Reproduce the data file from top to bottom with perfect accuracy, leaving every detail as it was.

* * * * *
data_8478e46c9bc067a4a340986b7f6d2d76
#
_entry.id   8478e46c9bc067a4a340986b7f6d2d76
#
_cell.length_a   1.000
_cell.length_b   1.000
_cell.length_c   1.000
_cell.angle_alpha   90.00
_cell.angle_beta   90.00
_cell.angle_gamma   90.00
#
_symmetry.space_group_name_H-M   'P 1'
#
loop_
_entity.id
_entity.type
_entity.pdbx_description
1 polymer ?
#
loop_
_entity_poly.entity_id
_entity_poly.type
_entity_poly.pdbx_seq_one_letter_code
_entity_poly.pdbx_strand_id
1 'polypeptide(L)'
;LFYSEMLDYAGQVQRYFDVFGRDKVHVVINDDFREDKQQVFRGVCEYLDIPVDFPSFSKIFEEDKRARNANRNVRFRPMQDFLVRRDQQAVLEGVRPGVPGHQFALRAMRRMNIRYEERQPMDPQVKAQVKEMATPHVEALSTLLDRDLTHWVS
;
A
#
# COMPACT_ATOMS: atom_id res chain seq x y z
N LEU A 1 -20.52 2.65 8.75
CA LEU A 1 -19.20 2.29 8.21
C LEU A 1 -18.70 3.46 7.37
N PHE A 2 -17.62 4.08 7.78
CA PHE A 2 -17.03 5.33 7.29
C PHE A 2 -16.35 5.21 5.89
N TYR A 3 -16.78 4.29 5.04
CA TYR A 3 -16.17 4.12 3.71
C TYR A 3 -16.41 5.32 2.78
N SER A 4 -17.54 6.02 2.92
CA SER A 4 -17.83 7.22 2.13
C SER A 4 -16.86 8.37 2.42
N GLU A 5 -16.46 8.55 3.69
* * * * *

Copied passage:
data_8478e46c9bc067a4a340986b7f6d2d76
#
_entry.id   8478e46c9bc067a4a340986b7f6d2d76
#
_cell.length_a   1.000
_cell.length_b   1.000
_cell.length_c   1.000
_cell.angle_alpha   90.00
_cell.angle_beta   90.00
_cell.angle_gamma   90.00
#
_symmetry.space_group_name_H-M   'P 1'
#
loop_
_entity.id
_entity.type
_entity.pdbx_description
1 polymer ?
#
loop_
_entity_poly.entity_id
_entity_poly.type
_entity_poly.pdbx_seq_one_letter_code
_entity_poly.pdbx_strand_id
1 'polypeptide(L)'
;LFYSEMLDYAGQVQRYFDVFGRDKVHVVINDDFREDKQQVFRGVCEYLDIPVDFPSFSKIFEEDKRARNANRNVRFRPMQDFLVRRDQQAVLEGVRPGVPGHQFALRAMRRMNIRYEERQPMDPQVKAQVKEMATPHVEALSTLLDRDLTHWVS
;
A
#
# COMPACT_ATOMS: atom_id res chain seq x y z
N LEU A 1 -20.52 2.65 8.75
CA LEU A 1 -19.20 2.29 8.21
C LEU A 1 -18.70 3.46 7.37
N PHE A 2 -17.62 4.08 7.78
CA PHE A 2 -17.03 5.33 7.29
C PHE A 2 -16.35 5.21 5.89
N TYR A 3 -16.78 4.29 5.04
CA TYR A 3 -16.17 4.12 3.71
C TYR A 3 -16.41 5.32 2.78
N SER A 4 -17.54 6.02 2.92
CA SER A 4 -17.83 7.22 2.13
C SER A 4 -16.86 8.37 2.42
N GLU A 5 -16.46 8.55 3.69